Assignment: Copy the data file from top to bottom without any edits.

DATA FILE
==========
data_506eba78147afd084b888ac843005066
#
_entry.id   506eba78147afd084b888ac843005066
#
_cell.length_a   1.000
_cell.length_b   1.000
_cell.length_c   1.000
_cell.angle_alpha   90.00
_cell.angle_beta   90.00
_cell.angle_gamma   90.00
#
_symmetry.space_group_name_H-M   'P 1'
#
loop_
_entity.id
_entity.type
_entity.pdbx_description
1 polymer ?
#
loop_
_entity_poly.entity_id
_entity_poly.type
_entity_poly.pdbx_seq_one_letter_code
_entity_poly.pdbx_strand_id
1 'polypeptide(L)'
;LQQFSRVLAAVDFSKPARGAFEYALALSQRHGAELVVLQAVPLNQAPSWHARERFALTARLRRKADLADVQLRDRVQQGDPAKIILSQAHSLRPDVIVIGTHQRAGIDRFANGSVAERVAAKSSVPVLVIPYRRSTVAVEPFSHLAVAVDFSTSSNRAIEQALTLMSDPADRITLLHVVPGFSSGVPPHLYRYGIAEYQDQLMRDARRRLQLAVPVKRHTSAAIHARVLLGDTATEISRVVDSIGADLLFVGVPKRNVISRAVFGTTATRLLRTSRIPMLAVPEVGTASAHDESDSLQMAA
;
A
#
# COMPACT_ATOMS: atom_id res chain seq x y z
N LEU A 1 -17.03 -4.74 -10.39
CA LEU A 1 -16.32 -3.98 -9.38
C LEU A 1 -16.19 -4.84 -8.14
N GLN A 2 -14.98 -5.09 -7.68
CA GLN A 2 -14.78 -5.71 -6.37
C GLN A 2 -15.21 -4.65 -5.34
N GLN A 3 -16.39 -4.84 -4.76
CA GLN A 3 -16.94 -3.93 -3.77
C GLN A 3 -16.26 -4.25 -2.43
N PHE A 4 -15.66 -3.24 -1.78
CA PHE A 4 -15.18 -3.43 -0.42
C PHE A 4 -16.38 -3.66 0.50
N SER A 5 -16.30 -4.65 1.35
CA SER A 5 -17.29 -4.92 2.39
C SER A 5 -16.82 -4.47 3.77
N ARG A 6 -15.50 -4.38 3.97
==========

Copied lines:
data_506eba78147afd084b888ac843005066
#
_entry.id   506eba78147afd084b888ac843005066
#
_cell.length_a   1.000
_cell.length_b   1.000
_cell.length_c   1.000
_cell.angle_alpha   90.00
_cell.angle_beta   90.00
_cell.angle_gamma   90.00
#
_symmetry.space_group_name_H-M   'P 1'
#
loop_
_entity.id
_entity.type
_entity.pdbx_description
1 polymer ?
#
loop_
_entity_poly.entity_id
_entity_poly.type
_entity_poly.pdbx_seq_one_letter_code
_entity_poly.pdbx_strand_id
1 'polypeptide(L)'
;LQQFSRVLAAVDFSKPARGAFEYALALSQRHGAELVVLQAVPLNQAPSWHARERFALTARLRRKADLADVQLRDRVQQGDPAKIILSQAHSLRPDVIVIGTHQRAGIDRFANGSVAERVAAKSSVPVLVIPYRRSTVAVEPFSHLAVAVDFSTSSNRAIEQALTLMSDPADRITLLHVVPGFSSGVPPHLYRYGIAEYQDQLMRDARRRLQLAVPVKRHTSAAIHARVLLGDTATEISRVVDSIGADLLFVGVPKRNVISRAVFGTTATRLLRTSRIPMLAVPEVGTASAHDESDSLQMAA
;
A
#
# COMPACT_ATOMS: atom_id res chain seq x y z
N LEU A 1 -17.03 -4.74 -10.39
CA LEU A 1 -16.32 -3.98 -9.38
C LEU A 1 -16.19 -4.84 -8.14
N GLN A 2 -14.98 -5.09 -7.68
CA GLN A 2 -14.78 -5.71 -6.37
C GLN A 2 -15.21 -4.65 -5.34
N GLN A 3 -16.39 -4.84 -4.76
CA GLN A 3 -16.94 -3.93 -3.77
C GLN A 3 -16.26 -4.25 -2.43
N PHE A 4 -15.66 -3.24 -1.78
CA PHE A 4 -15.18 -3.43 -0.42
C PHE A 4 -16.38 -3.66 0.50
N SER A 5 -16.30 -4.65 1.35
CA SER A 5 -17.29 -4.92 2.39
C SER A 5 -16.82 -4.47 3.77
N ARG A 6 -15.50 -4.38 3.97